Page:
Irish broadcaster Barry Cowan has died at the age of 56. A senior figure in broadcasting journalism, he was a reporter and presenter on both radio and television in Belfast and Dublin.
After graduating from Queen’s University, he joined the BBC as a studio manager and was mid-way through an attachment to the BBC World Service at Bush House in London when he was recalled to Belfast. He subsequently became presenter of the BBC Northern Ireland Scene Around Six programme in 1974 as the conflict in the Province gathered momentum.
He later became editor of Spotlight, the investigative news programme.
He won an award for a commemorative programme about the Kingsmill Massacre, in which 10 Protestant workers were murdered in south Armagh in 1976. In the early Eighties, Cowan left the BBC in Belfast to join RTE in Dublin, where he fronted the flagship television current affairs programme Today Tonight for several years. He subsequently returned to Belfast to become the first presenter of the live news and current affairs radio programme Talkback on Radio Ulster.
Cowan founded an independent television production company, Bridge Television, based in Holywood, Co Down. He is survived by his wife, Sue Hanson, and two children, Christopher and Holly.
Keith Baker, former head of news and current affairs at BBC Northern Ireland, writes:
When I joined the BBC, Barry Cowan was already a legend, his face and his voice known in every Northern Ireland household.
He would never have fitted a Hollywood casting director’s image of the perfect news anchor.
He was slight of build, he had a curtain of long fair hair, a beard, and who can forget the black leather jacket or those suits with the never-mind-the quality-look-at-the-width lapels that scream The Seventies.
Yet any viewer who saw Barry in action in front of the cameras on Scene Around Six as the Troubles began to tighten their grip, knew they were watching someone very special, a formidable broadcaster with enormous journalistic skill.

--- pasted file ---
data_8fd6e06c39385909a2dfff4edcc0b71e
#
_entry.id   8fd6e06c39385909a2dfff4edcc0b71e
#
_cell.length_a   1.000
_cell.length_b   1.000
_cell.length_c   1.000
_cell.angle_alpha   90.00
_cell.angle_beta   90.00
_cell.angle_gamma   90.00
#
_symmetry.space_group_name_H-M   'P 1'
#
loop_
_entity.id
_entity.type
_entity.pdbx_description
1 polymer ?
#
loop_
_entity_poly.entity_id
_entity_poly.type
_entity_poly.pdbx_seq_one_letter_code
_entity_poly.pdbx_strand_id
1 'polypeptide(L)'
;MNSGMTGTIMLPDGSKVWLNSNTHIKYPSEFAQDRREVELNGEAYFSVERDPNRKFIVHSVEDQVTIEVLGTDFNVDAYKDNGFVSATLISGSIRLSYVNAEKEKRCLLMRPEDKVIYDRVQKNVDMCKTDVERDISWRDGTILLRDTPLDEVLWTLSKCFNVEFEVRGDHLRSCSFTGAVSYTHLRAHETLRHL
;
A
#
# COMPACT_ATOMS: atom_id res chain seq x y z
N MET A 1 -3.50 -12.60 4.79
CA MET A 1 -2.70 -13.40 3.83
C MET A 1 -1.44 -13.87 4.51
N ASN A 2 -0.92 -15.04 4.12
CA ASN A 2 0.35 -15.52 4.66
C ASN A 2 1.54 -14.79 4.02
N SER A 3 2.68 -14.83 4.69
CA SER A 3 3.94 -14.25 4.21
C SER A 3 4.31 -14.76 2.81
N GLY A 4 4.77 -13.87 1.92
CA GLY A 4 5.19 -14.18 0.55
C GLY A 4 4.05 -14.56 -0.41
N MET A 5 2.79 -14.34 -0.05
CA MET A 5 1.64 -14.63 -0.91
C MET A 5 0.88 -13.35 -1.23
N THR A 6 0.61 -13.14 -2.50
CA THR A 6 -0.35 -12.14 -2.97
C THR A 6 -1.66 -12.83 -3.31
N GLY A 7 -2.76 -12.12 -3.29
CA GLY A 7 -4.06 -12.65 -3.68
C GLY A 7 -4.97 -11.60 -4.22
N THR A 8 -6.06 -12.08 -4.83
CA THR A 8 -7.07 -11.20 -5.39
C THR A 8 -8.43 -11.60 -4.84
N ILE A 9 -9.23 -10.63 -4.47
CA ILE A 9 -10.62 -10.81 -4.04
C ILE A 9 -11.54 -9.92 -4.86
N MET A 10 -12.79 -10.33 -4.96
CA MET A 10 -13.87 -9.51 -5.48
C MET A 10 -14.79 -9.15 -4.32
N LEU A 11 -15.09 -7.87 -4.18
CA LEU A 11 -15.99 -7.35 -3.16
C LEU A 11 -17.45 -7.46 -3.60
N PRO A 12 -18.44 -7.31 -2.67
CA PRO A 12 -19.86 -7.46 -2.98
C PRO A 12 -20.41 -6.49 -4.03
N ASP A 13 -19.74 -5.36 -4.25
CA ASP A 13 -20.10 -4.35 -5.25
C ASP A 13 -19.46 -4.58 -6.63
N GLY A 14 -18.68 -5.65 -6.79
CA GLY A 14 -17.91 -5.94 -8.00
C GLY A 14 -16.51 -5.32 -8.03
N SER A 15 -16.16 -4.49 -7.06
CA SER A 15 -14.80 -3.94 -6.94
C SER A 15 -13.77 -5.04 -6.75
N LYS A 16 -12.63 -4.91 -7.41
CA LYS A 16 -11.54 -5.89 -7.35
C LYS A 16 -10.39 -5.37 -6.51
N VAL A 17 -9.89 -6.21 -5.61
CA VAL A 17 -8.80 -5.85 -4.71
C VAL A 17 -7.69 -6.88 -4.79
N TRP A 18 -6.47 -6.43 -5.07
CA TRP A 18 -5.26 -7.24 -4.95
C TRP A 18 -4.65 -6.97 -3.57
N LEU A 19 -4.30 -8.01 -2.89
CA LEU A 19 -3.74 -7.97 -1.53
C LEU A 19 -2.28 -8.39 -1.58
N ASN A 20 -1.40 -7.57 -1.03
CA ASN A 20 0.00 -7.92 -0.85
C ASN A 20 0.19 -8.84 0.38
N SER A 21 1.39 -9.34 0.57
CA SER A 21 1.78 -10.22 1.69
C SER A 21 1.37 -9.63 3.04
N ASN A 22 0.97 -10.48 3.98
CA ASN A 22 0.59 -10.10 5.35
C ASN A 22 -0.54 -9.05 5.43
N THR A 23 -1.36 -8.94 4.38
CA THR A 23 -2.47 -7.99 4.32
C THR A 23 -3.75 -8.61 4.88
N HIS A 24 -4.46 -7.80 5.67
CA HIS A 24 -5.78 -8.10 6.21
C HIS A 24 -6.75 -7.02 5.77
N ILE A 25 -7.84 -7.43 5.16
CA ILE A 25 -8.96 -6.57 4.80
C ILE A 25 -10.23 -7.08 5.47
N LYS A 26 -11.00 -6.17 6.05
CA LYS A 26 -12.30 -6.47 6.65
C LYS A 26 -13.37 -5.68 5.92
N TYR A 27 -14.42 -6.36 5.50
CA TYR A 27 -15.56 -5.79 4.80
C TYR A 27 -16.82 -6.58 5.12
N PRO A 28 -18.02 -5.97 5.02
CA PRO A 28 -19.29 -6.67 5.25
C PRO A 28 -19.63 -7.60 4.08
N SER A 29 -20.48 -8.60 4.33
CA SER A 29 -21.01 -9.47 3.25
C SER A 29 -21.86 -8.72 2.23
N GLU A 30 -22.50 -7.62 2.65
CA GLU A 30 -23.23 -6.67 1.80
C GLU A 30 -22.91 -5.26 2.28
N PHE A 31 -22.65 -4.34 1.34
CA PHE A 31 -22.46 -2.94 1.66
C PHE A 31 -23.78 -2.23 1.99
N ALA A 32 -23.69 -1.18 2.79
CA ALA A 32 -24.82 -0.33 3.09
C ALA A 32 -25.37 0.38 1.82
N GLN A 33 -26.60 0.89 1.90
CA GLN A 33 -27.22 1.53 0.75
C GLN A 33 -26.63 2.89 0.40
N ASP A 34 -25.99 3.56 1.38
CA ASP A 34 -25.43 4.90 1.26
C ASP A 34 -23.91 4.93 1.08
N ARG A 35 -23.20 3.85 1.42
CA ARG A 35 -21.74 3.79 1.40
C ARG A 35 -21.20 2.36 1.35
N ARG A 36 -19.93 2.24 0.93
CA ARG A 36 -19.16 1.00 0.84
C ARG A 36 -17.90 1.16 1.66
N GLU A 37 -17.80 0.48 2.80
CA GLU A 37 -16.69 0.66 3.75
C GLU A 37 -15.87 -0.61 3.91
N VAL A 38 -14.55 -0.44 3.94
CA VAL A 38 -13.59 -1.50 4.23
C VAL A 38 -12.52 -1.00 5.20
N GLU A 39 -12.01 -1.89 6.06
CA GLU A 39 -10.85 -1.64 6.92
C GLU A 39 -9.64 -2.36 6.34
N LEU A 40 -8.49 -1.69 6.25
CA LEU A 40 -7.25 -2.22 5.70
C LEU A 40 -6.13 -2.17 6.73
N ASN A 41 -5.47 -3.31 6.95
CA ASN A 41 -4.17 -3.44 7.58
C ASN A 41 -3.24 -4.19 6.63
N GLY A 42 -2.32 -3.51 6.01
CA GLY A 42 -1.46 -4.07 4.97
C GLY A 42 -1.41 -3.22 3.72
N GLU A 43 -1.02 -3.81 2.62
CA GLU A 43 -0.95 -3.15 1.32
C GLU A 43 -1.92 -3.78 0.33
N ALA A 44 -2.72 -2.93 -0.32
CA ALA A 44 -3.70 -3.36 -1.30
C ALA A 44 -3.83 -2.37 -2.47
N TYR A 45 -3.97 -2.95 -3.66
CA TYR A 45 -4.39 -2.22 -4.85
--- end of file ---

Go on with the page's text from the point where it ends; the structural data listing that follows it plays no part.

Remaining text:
He had been given the presenter’s chair in difficult circumstances. It had been occupied by the late Larry McCoubrey, an enormously popular figure and a tough act to follow.
But Northern Ireland was changing and television journalism was changing with it.
Almost overnight, Scene Around Six, from being a routine nightly regional magazine, became a hardedged news programme dealing with events on an international scale and Barry found himself at the centre of the hurricane in which the community was being engulfed.
There was no training for this. No one taught you how to report a deepening civil conflict, yet Barry seemed to know instinctively.
The BBC’s journalism could not have been in better hands. He lived for live broadcasting, both on radio and television – that arena of the unpredictable.
He was at ease with programmes constantly changing to react to breaking news.
Night after night, audiences saw him carry out incisive probing interviews, each of them a model of fairness and even-handedness and all with one aim – to get at the truth.
We owe him a lot.
We are all better informed about this place and each other thanks to the work of this master craftsman, a convivial colleague and a consummate professional.